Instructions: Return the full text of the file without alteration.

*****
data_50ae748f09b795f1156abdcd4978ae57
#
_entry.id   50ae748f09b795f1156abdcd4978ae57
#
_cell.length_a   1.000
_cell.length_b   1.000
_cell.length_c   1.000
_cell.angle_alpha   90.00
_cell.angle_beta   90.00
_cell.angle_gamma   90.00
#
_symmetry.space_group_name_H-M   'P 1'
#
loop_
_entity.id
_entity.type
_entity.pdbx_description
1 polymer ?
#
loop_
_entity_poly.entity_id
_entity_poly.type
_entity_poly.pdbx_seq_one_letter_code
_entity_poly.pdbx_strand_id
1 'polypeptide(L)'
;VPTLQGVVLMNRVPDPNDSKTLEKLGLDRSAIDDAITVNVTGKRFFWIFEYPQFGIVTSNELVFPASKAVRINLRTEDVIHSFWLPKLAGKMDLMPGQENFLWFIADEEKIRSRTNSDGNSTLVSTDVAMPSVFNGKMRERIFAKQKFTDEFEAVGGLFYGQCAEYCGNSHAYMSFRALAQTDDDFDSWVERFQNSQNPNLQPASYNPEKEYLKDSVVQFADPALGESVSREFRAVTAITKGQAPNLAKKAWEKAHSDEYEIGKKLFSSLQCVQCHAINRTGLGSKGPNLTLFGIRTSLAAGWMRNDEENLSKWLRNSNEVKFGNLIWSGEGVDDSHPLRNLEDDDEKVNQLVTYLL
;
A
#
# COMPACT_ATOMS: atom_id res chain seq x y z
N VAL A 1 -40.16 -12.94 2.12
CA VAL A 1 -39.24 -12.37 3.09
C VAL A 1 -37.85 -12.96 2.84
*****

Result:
data_50ae748f09b795f1156abdcd4978ae57
#
_entry.id   50ae748f09b795f1156abdcd4978ae57
#
_cell.length_a   1.000
_cell.length_b   1.000
_cell.length_c   1.000
_cell.angle_alpha   90.00
_cell.angle_beta   90.00
_cell.angle_gamma   90.00
#
_symmetry.space_group_name_H-M   'P 1'
#
loop_
_entity.id
_entity.type
_entity.pdbx_description
1 polymer ?
#
loop_
_entity_poly.entity_id
_entity_poly.type
_entity_poly.pdbx_seq_one_letter_code
_entity_poly.pdbx_strand_id
1 'polypeptide(L)'
;VPTLQGVVLMNRVPDPNDSKTLEKLGLDRSAIDDAITVNVTGKRFFWIFEYPQFGIVTSNELVFPASKAVRINLRTEDVIHSFWLPKLAGKMDLMPGQENFLWFIADEEKIRSRTNSDGNSTLVSTDVAMPSVFNGKMRERIFAKQKFTDEFEAVGGLFYGQCAEYCGNSHAYMSFRALAQTDDDFDSWVERFQNSQNPNLQPASYNPEKEYLKDSVVQFADPALGESVSREFRAVTAITKGQAPNLAKKAWEKAHSDEYEIGKKLFSSLQCVQCHAINRTGLGSKGPNLTLFGIRTSLAAGWMRNDEENLSKWLRNSNEVKFGNLIWSGEGVDDSHPLRNLEDDDEKVNQLVTYLL
;
A
#
# COMPACT_ATOMS: atom_id res chain seq x y z
N VAL A 1 -40.16 -12.94 2.12
CA VAL A 1 -39.24 -12.37 3.09
C VAL A 1 -37.85 -12.96 2.84